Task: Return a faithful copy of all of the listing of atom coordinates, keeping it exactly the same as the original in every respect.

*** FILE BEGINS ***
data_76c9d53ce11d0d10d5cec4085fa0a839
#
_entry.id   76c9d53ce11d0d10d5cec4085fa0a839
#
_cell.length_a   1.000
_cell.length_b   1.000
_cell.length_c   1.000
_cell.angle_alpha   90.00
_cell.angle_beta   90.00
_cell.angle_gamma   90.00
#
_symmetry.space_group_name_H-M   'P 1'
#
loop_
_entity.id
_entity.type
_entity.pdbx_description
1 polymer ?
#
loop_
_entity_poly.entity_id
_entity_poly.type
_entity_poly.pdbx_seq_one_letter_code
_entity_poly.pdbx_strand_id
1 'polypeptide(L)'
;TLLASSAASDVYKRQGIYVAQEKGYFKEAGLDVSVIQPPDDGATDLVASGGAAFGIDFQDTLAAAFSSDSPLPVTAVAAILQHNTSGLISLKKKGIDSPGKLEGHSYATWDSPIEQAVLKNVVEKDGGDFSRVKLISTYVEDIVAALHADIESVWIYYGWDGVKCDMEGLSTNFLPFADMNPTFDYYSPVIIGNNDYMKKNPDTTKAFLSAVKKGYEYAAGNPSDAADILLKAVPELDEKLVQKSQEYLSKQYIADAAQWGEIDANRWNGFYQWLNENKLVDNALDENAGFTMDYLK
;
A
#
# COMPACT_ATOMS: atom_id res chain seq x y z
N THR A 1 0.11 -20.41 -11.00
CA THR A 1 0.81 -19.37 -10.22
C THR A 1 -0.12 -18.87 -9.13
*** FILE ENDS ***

data_76c9d53ce11d0d10d5cec4085fa0a839
#
_entry.id   76c9d53ce11d0d10d5cec4085fa0a839
#
_cell.length_a   1.000
_cell.length_b   1.000
_cell.length_c   1.000
_cell.angle_alpha   90.00
_cell.angle_beta   90.00
_cell.angle_gamma   90.00
#
_symmetry.space_group_name_H-M   'P 1'
#
loop_
_entity.id
_entity.type
_entity.pdbx_description
1 polymer ?
#
loop_
_entity_poly.entity_id
_entity_poly.type
_entity_poly.pdbx_seq_one_letter_code
_entity_poly.pdbx_strand_id
1 'polypeptide(L)'
;TLLASSAASDVYKRQGIYVAQEKGYFKEAGLDVSVIQPPDDGATDLVASGGAAFGIDFQDTLAAAFSSDSPLPVTAVAAILQHNTSGLISLKKKGIDSPGKLEGHSYATWDSPIEQAVLKNVVEKDGGDFSRVKLISTYVEDIVAALHADIESVWIYYGWDGVKCDMEGLSTNFLPFADMNPTFDYYSPVIIGNNDYMKKNPDTTKAFLSAVKKGYEYAAGNPSDAADILLKAVPELDEKLVQKSQEYLSKQYIADAAQWGEIDANRWNGFYQWLNENKLVDNALDENAGFTMDYLK
;
A
#
# COMPACT_ATOMS: atom_id res chain seq x y z
N THR A 1 0.11 -20.41 -11.00
CA THR A 1 0.81 -19.37 -10.22
C THR A 1 -0.12 -18.87 -9.13